being more present
Engage in the moment to combat unhappiness

Have you ever been told that you’re not really here. That you’re not being present in the moment?

Hearing somebody speak but not listening to what they’re saying?

Finding it difficult to engage with the people that you love and care about while you’re lost in your own thoughts while the world goes on around you?

A sense of not feeling present in the moment?

What you’re feeling is the desire for mental dissociation – a major symptom of unhappiness. It is a coping mechanism where the mind goes into survival mode to escape pressure, stress and anxiety.

Many men suffer from this every day. Coming home from work where all that you want to do is to sit down, watch the television and perhaps fall asleep.

It’s not that you don’t want to play with the kids, or listen to your partner talk about their day; you’re just so mentally tired.

So in need of a break.

Just so you can get through to the weekend where, perhaps, you’ll have the strength to be present.

Recognising these signs in yourself is a wakeup call that things need to change.

By proactively taking some simple steps you can reverse your mental absence and again enjoy the precious moments of life with those who we love the most.

Step 1 – Take the time to switch off

The start of being more present begins with the trip back home from work or a period of deactivation time where you take proactive steps to mentally switch off.

Far too many men spend the time travelling between work and home simply doing more work. Either looking at the phone or replaying the day in their mind.  

Try engaging in an activity which requires you to focus on something not connected to your work on the journey home. Perhaps an audiobook in the car or reading a book on the train.

Stop yourself thinking about the working day when you find yourself doing so. It’s a great practice in training your mind to assert control over your own thoughts. 

Step 2 – Ritualise your transformation when arriving home

You’ve put the key in the front door. You close it behind you. It’s the end of one part of your day and the beginning of a transformation back into your environment.

Take the time to have a shower. Change your clothes and put on some relaxing music. Take a moment to appreciate the space around you.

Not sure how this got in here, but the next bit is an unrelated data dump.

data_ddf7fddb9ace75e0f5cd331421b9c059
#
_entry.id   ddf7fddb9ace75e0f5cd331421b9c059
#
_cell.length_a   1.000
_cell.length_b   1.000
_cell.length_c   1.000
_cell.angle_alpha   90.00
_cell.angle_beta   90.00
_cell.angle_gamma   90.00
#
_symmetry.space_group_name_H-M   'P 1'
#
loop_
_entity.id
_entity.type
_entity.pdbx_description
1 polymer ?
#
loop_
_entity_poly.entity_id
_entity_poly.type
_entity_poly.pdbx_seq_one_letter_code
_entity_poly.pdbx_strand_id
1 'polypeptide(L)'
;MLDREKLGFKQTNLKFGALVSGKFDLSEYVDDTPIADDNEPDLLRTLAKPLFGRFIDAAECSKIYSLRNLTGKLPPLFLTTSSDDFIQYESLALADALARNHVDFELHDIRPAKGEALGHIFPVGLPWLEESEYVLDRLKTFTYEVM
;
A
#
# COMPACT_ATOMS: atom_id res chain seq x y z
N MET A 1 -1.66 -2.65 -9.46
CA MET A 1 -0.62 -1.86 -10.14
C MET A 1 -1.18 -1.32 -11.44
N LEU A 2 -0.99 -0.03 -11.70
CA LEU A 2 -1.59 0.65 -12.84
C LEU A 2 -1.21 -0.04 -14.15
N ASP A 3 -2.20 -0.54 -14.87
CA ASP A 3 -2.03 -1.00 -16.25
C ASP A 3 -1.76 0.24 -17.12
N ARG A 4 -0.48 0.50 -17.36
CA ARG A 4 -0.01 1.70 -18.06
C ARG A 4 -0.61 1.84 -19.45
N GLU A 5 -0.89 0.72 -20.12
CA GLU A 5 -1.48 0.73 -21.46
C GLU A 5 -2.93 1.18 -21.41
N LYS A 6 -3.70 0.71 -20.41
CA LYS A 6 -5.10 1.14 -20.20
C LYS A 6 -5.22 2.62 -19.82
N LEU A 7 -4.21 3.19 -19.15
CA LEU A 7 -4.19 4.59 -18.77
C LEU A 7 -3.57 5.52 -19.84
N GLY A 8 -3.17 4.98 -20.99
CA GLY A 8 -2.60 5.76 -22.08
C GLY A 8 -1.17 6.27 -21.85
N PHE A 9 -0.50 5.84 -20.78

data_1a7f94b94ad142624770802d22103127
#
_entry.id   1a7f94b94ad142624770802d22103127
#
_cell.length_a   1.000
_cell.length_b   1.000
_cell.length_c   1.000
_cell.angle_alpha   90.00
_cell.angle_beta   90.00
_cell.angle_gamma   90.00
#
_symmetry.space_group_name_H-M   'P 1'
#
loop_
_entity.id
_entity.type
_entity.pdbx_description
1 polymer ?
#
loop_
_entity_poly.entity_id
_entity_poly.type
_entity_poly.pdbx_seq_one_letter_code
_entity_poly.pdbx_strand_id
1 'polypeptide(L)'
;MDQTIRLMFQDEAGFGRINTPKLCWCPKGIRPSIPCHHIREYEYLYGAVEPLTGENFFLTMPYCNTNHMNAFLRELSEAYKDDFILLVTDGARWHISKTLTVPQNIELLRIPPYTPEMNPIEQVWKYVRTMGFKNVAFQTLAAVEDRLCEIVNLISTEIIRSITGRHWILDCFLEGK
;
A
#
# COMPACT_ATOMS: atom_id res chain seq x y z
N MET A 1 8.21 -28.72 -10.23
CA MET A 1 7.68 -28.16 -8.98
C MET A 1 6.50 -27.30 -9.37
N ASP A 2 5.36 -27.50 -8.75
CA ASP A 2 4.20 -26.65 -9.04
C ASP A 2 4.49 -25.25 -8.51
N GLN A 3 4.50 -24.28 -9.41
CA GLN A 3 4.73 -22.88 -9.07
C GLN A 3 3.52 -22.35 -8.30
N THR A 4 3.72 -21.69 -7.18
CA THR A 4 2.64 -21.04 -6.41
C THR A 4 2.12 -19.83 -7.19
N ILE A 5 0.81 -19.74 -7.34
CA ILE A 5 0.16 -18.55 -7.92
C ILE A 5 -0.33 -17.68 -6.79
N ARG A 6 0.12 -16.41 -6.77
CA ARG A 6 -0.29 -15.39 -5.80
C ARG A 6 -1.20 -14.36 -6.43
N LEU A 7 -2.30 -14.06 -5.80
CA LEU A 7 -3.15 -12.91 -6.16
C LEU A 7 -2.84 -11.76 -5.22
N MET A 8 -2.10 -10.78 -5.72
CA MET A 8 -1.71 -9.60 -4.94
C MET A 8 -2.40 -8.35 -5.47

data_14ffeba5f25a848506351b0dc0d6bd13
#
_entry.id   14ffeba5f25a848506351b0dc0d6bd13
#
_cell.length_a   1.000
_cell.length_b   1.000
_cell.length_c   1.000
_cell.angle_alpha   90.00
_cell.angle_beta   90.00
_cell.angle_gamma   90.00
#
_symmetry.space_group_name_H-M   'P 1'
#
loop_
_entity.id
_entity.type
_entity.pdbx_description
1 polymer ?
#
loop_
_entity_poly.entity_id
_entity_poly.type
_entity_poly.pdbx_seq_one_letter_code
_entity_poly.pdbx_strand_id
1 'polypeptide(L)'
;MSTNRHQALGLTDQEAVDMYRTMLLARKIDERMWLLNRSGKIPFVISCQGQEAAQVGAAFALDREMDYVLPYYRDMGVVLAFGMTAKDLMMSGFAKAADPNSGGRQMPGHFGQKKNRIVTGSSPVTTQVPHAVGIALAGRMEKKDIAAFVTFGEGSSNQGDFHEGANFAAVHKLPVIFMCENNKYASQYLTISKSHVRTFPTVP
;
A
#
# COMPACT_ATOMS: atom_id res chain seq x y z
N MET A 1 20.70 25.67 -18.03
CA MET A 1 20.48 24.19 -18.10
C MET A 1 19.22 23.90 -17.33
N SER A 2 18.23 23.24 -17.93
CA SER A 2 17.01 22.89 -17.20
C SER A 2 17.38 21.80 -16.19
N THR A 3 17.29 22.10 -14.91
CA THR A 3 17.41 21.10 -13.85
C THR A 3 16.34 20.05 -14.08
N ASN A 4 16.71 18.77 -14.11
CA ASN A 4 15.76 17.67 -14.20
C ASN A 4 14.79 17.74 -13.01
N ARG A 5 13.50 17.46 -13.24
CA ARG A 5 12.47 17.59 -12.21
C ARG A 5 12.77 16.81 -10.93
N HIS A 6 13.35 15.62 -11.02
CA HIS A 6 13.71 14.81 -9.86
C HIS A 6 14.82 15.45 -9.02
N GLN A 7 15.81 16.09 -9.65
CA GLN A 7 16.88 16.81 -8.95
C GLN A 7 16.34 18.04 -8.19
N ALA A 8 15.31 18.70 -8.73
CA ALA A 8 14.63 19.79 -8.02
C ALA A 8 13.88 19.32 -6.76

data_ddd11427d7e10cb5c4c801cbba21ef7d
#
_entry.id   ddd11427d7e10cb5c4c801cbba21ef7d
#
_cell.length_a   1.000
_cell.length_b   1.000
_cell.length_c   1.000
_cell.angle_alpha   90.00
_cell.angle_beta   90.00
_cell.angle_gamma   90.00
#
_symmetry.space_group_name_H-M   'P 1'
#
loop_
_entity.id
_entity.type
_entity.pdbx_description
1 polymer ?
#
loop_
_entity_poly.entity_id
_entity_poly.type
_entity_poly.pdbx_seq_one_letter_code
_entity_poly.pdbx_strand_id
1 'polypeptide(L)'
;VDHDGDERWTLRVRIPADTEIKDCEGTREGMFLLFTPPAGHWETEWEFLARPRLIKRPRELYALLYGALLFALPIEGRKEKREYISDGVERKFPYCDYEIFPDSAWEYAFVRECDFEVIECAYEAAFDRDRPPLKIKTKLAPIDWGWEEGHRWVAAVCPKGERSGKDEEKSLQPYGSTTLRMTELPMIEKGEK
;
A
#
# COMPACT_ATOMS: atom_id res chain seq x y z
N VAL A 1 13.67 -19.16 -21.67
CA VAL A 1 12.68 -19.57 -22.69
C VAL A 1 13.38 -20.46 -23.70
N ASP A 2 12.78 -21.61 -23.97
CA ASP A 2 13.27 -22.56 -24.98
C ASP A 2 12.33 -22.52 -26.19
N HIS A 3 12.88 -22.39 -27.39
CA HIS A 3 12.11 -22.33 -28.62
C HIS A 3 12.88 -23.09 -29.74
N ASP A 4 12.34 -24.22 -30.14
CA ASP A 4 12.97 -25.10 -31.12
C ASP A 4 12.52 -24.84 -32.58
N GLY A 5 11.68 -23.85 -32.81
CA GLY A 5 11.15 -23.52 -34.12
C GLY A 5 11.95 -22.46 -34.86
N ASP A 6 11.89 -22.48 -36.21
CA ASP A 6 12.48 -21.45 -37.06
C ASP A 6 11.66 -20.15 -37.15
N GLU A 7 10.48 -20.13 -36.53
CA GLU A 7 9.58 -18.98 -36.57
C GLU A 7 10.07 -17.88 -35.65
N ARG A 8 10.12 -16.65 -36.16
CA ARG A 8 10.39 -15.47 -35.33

By following a series of relaxing and ritualised routines when we first get home we create a process of unwinding.

Of reaching a state where we’ve fully left behind our stress and are ready to enjoy the rest of the evening.

Step 3 – Put away your phone and turn the TV off

Phones and the television are vehicles of disassociation.

Perform the conscious act of putting the phone away and don’t look at it until the following morning when you’re getting ready for the next day.

Don’t turn the television on.

Television allows us to escape but distracts us from the importance of interacting with those around us. It requires passive interaction and not to be thoughtful about what we’re doing, which is so important for being present.

Resist the temptation to use the television to escape and instead focus on things that require presence of mind and body.   

Step 4 – Combine physical and mental presence

One of the best ways to be present in the moment is to do something other than retreating into yourself on the sofa.

By choosing an activity that requires you to engage with others you are less likely to be distracted by your own thoughts and more engaged in the task that you are performing.

If you’ve got children, take the time to play with them. Suggest to your partner that you go for a walk during the warmer months. Take part in the thing that you most enjoy doing with your loved ones.

Step 5 – Engage with tasks at home

It’s easy to fall into a routine of performing tasks around the house separately. However, by sharing jobs at home together with your family you reduce the temptation to detach yourself.

Cook the evening meal with your partner. Play an active role in getting the children to bed. Plan with your partner your next holiday.

Any task that makes you interact with your partner and stops you from not being present assists with being present in the moment.

Step 6 – Take an hour to unwind before sleeping

Just like utilising the time that we spend before coming home to unwind, it is important to use the time before sleep to unwind to make sure that we get a good night’s rest.

Just as routine helps children to sleep better, routine helps adults to do the same.

Use the hour before sleep to do the things that you find most relaxing, while being mindful not to allow yourself to focus on your worries.

Step 7 – Keep on practicing

The most difficult part of any new change is your ability to sustain it over time.

Trying something for a week, deciding it’s not working, then reverting back to type is not the way to proceed.

Steps like these are designed to provide a way of tackling mental dissociation. However, they are unlikely to be the complete solution that fits you entirely.

Change takes time and learning about what keeps you present and what doesn’t is an important part of personalising your own technique for being present.

One of the main sources in life of being happier and more fulfilled is to enjoy the present. To not put your happiness off until another day. To spend your life trying to get through the days in the hope that happier times lie ahead.

I can assure you that they don’t.

Happiness exists within yourself and only by taking steps to change will you succeed in finding the happiness that you’re looking for.

Subscribe Now! 

Enjoy the convenience of receiving Man Made Happiness directly to your inbox as well as exclusive content only for subscribers.

Invalid email address
We respect your privacy. You can unsubscribe at any time.

Leave a Reply